CT: Winning for me is not just taking home the title, but being the one team that brings people together and raises the most monies! Bragging rights for the cooking competition is fun, but having myself and others bring in any amounts of money is the win-factor for me.
VV: Last year, I made a mistake by not tasting my dessert and we lost the competition by a few points. This year, I plan to stay on top of my game and not only observe but also taste our dishes.
What for you makes this the ultimate food experience?
LC: I have participated in many culinary competitions over the years. For me what makes the Cook for the Cure the ultimate food experience, simple..... an amazing cause, the chefs, the chef participants, the attendees and all the volunteers that make this evening the best fundraising events of the year.
SL: It’s such an organic experience of sharing knowledge and for a good cause. It’s like working in a home kitchen and a professional kitchen at the same time. The best of both worlds!
MM: I like being able to spend both the afternoon and the evening with my team members, that way I can get to know them, put together the right combinations of personalities for each round, and they get to know me outside of the pressure cooker of competition.
CT: I love that fact that everyday folks/ people can experience food with a professional/ celebrity chef. Hands-on training by us chef personalities is a great opportunity and it empowers people to cook for the right reasons. It also shows people that we (the celebrity chefs) care about breast cancer and how it affects all of us.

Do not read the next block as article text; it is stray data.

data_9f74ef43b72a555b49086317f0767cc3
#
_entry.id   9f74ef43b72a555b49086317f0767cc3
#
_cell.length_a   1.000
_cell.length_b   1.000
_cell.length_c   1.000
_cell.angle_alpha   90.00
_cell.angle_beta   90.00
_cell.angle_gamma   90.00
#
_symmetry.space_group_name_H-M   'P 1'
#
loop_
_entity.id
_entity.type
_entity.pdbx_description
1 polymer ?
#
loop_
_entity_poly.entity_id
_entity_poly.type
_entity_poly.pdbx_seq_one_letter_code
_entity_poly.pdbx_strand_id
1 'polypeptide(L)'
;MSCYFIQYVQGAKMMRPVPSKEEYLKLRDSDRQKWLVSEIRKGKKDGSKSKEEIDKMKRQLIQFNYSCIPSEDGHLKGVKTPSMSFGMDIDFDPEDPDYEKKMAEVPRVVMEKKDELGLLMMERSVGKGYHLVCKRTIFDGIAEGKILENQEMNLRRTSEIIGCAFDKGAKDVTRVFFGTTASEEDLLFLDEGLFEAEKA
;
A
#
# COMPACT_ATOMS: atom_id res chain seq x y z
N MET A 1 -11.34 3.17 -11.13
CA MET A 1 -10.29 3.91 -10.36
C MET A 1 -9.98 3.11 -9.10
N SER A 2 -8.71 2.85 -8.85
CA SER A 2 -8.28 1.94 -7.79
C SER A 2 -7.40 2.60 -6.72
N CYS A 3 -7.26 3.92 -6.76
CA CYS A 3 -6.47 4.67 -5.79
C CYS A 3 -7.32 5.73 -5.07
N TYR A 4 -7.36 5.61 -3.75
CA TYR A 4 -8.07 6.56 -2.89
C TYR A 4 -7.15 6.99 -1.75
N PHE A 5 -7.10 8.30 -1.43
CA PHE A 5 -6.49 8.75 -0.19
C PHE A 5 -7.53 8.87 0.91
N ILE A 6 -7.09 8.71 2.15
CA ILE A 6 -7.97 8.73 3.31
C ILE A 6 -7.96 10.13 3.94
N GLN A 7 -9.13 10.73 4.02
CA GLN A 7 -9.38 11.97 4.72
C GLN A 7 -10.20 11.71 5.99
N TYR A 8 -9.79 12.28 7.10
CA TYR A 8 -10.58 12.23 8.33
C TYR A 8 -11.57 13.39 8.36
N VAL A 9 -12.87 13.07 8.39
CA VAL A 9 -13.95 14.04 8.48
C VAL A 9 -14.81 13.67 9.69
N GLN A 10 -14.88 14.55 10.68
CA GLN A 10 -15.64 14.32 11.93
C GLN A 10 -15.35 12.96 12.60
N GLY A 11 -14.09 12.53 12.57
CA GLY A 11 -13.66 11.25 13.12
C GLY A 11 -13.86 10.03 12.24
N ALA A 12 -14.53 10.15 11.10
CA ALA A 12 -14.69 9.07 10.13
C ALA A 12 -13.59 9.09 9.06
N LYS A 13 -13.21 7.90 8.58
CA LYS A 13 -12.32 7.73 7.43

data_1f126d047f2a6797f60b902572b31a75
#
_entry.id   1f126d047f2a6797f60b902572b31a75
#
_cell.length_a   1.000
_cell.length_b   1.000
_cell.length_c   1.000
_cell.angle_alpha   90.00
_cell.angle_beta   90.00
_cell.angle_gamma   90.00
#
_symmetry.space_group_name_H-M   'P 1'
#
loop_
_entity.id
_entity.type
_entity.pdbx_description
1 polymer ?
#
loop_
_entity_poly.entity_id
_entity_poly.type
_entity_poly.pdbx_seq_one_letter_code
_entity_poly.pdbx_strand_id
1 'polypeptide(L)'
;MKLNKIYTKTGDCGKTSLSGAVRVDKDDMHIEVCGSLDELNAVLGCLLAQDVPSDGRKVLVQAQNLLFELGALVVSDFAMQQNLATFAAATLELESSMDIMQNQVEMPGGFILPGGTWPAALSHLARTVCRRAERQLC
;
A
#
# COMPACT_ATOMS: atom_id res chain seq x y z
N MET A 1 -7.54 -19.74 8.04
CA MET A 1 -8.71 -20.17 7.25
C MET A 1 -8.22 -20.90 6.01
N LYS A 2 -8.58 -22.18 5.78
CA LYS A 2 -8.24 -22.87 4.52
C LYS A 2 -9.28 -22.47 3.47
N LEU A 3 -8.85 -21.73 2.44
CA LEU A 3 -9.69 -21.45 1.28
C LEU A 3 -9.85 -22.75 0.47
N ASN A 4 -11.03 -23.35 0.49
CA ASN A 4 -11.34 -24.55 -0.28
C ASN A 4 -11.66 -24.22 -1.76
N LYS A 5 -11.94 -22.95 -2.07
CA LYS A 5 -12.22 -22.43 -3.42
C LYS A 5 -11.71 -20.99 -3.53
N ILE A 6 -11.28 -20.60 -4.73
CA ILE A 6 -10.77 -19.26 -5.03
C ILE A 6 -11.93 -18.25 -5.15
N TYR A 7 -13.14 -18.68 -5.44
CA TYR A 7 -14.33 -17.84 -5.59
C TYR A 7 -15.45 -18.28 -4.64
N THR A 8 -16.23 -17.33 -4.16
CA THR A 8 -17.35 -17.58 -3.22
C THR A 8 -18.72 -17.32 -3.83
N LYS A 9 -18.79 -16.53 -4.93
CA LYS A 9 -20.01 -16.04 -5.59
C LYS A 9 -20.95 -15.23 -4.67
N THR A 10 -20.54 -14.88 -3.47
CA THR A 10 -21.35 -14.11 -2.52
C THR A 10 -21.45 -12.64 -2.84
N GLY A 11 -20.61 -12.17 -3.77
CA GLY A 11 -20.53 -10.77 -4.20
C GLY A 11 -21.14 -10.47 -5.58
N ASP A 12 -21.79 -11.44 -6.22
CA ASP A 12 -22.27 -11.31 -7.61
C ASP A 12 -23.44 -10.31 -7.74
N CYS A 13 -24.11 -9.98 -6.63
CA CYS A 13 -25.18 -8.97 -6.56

VV: Great vino and hospitality followed by a good conversation about life and politics.
What have you learned NOT to do in events such as this?
LC: I have always gone into any competition with the desire to win but also to have to have fun and enjoy it. Don't demand that things happen as you wish, but wish that they happen as they do, and you will be just fine!
SL: Never get too panicked. If something isn’t working out, just stay calm. This way you can make sure you leave the kitchen with all of your fingers!
MM:Over plan. It is a huge waste of time. You just have to roll with the punches.
CT: I have learned to not shy away from the subject of Breast Cancer and instead understand that so many of us share similar experiences around it- it's no longer a topic of discomfort but something we can speak freely to with or without having had the disease.
I've learned that I cannot simply ask people to donate time and money to this fundraiser without giving them the understanding as to why I'm personally doing this. I have since shared stories and experiences about Breast cancer from the loved ones in my life and how it has changed our lives.
As for the competition- I've learned to not be too cocky as there are so many unexpected ingredients in the black box competition that can throw you off your game- but it's all in good fun.
Overall I just want people to support this event with any amount of money. This food event is like no other- as mentioned previously it's why we have a community and why we need to work together to find a cure.
VV: I try not to focus on the small things. Everything is impromptu and it is so much more fun to be proven wrong in events like this. You find yourself making mistakes you wouldn't normally make, but then you keep working because the clock is ticking but then you make another silly mistake and then your forced to rethink and prioritize. It is a great learning environment, you learn something new at every turn.